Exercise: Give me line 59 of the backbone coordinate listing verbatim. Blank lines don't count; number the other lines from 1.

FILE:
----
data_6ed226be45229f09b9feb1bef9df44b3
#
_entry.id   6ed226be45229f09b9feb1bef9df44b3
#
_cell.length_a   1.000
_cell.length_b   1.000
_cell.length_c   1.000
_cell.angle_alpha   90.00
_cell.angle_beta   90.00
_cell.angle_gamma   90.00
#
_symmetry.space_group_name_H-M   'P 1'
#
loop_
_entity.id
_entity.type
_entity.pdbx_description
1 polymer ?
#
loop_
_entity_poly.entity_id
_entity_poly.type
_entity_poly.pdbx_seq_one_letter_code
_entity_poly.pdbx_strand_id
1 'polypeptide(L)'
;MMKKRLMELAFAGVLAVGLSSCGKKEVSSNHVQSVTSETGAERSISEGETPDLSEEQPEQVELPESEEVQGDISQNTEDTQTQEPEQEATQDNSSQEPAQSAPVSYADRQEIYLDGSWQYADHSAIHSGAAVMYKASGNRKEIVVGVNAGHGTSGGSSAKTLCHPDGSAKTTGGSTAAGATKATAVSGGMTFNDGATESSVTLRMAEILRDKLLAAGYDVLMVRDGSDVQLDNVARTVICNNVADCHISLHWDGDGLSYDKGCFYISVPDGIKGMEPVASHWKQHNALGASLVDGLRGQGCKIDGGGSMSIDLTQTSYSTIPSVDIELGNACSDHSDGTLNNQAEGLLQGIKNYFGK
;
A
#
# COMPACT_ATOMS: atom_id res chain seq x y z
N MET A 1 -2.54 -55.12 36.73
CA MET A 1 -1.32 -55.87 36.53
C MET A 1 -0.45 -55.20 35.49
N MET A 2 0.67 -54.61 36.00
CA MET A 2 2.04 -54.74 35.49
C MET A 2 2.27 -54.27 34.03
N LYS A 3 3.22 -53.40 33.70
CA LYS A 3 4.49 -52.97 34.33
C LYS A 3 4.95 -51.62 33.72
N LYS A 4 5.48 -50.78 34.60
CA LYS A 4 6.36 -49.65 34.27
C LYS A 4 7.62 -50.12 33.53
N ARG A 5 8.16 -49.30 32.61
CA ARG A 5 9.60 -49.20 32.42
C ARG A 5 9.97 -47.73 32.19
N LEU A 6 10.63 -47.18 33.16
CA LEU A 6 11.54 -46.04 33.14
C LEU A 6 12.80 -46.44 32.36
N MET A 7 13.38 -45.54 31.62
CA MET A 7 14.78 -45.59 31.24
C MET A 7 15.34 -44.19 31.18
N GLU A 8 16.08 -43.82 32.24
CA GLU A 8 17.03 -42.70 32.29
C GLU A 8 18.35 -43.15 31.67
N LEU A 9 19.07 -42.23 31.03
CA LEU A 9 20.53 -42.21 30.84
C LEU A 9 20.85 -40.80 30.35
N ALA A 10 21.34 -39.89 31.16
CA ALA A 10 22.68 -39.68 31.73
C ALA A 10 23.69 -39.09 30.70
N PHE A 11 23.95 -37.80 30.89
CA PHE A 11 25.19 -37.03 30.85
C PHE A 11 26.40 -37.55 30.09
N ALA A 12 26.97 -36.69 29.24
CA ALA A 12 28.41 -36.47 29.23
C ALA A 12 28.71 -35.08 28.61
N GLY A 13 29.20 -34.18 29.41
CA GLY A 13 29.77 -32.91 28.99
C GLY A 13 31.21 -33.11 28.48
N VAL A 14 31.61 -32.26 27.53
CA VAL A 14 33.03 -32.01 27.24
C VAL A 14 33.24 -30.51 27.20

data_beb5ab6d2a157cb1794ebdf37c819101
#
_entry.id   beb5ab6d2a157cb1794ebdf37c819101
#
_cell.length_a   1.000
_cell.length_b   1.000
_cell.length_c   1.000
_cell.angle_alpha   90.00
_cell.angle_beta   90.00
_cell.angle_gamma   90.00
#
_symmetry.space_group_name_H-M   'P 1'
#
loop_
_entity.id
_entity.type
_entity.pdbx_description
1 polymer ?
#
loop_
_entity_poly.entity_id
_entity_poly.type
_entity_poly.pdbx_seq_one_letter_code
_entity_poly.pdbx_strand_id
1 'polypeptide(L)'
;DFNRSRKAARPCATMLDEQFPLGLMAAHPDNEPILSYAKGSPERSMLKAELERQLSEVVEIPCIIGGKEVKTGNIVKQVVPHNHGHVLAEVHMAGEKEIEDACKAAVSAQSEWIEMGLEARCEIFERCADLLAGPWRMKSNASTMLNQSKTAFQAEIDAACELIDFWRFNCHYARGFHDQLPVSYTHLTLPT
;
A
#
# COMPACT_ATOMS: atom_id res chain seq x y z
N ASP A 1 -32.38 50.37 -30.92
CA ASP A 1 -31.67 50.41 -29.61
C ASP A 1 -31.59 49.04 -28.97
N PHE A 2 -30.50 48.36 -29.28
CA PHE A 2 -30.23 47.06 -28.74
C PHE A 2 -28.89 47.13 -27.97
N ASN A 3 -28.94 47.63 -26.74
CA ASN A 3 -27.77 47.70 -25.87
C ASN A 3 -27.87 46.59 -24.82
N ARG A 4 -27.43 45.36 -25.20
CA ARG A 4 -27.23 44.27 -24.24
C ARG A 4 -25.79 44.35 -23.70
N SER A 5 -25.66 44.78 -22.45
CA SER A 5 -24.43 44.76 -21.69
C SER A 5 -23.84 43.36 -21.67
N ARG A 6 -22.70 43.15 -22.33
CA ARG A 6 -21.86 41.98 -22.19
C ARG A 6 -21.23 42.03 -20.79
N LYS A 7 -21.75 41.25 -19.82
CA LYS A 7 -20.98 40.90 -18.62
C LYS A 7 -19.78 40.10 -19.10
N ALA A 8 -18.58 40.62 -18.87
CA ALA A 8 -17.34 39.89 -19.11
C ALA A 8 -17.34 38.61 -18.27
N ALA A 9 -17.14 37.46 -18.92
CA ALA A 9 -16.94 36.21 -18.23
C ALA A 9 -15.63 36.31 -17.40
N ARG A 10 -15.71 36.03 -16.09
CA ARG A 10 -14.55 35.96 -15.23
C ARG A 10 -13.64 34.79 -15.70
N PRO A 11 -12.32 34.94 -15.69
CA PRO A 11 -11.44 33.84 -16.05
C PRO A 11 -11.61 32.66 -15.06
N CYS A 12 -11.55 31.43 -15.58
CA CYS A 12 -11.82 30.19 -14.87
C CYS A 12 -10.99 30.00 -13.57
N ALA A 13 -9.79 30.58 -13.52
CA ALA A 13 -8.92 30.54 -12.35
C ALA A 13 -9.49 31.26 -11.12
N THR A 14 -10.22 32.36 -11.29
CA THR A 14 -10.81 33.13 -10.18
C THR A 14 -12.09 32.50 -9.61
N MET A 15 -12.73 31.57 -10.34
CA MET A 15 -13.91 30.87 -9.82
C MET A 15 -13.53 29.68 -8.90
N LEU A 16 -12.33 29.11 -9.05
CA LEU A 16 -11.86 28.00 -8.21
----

CA ALA A 10 22.68 -39.68 31.73